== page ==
Looking for a Universal Learning Language

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When seriously thinking about Lifelong learning and continuing education, it becomes not an idea just for America, Canada or even Australia, but for the entire world.  But if educators are to consider a global perspective, what is the common language or practice we share? (Especially when we have different cultures, lifestyles, social classes, economics, and all the rest)

What can a professor in Kenya learn from a teacher in America; how can an instructor in Seoul gain anything useful from a trainer in Montreal?

This common language in my view is the very practice of learning and education itself: the activities, lessons, and methods teachers use in education.  We must start to analyze lectures, group discussions, role plays, and demonstrations just like surgical tools in medicine.  All educators as professionals should know in what ways to use a learning method and what level of skill or competence is necessary to perform it. 

This may seem like an easy task, but through my entire experience as a student and an evolving educator, I have yet to see a comprehensive ,well-detailed synopsis of teaching activities and methods with very clear purposes.  Instead what we have seen are professional assessments of teachers’ philosophies, beliefs, and values assuming that once understood, instructors can shape these activities and methods how they see fit….Really?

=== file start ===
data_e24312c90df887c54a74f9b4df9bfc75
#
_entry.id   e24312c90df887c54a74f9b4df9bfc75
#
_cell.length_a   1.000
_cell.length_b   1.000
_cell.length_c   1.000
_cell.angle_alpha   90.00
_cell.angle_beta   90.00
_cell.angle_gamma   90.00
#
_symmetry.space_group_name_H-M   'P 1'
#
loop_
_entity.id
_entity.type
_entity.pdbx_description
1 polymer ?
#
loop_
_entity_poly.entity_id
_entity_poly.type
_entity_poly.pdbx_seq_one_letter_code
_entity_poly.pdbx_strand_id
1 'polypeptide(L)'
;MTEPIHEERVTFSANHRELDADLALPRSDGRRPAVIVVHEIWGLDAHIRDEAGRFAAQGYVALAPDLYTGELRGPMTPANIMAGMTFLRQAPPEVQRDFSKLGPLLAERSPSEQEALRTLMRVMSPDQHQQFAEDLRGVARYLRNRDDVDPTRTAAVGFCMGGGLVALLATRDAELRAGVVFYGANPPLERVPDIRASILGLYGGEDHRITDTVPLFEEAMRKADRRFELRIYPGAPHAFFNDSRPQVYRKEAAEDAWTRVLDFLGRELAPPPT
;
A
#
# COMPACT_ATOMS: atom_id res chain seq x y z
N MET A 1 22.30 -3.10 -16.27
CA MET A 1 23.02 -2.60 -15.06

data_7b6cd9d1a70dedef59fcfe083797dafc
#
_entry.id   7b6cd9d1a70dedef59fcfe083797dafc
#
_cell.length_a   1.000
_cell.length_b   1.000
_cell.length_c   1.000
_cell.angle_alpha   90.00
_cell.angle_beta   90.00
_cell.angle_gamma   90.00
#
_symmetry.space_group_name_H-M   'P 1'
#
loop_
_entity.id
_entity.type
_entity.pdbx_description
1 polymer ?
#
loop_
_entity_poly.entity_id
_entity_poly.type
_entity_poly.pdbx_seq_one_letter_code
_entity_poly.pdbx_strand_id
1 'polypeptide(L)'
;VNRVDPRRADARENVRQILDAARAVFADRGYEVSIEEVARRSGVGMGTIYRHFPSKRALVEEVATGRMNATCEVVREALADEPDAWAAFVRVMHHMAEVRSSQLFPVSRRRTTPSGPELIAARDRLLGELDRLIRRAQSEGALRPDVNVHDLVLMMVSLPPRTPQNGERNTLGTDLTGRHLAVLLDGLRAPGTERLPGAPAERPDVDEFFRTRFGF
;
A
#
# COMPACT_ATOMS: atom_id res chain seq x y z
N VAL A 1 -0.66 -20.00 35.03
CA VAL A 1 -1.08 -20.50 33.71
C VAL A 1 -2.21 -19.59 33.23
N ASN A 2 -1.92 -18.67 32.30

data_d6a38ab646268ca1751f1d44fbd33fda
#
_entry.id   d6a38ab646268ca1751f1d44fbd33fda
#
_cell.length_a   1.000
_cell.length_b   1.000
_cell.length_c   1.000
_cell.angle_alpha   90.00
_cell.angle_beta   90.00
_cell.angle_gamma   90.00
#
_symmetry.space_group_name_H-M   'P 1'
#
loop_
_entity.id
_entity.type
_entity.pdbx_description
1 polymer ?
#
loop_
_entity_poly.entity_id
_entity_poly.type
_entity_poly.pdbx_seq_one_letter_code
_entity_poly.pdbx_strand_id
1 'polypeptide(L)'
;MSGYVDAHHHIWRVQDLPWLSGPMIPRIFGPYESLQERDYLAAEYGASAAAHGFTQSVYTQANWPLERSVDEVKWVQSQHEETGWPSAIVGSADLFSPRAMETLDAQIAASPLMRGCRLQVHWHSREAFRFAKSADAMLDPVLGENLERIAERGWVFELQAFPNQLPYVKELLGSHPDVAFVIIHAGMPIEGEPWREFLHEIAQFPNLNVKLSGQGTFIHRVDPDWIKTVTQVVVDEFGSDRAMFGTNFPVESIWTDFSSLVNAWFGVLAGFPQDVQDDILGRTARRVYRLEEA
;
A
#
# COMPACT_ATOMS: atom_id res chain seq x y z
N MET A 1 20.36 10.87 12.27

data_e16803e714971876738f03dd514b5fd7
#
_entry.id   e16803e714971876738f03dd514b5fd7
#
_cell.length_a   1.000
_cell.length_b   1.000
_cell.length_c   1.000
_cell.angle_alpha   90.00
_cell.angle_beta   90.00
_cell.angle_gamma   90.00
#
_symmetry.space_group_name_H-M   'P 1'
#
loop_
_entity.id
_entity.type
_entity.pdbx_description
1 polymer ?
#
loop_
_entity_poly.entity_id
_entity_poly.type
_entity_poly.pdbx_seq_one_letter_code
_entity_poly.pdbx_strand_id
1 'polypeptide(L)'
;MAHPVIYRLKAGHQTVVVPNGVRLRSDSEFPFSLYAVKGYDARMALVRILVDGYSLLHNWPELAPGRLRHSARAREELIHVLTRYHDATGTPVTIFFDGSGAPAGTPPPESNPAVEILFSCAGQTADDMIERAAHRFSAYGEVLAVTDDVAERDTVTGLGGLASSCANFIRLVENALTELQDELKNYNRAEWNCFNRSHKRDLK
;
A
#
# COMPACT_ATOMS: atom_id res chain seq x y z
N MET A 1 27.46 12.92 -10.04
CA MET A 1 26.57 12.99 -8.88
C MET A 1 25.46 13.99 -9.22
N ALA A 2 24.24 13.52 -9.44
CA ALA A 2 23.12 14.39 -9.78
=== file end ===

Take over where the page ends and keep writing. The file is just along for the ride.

For example, just because I may know that I subscribe to an educational philosophy, or being a learner-centered teacher with the students’ interest in mind; this does not address my actions. For when I teach, I am no more knowledgeable about what steps to take to ensure my educational philosophy and intentions, or whether they are being met thorough my teaching performance.

Therefore, this blog is to announce my intention to research these activities of learning. Not just as a means of American education, but as a key to establishing a universal language of teaching learning and improving the learning profession.  I know that the major accomplishments of mathematics with its universal symbols will never be challenged, it would be nice to find a way for educators to speak to each other across the world.


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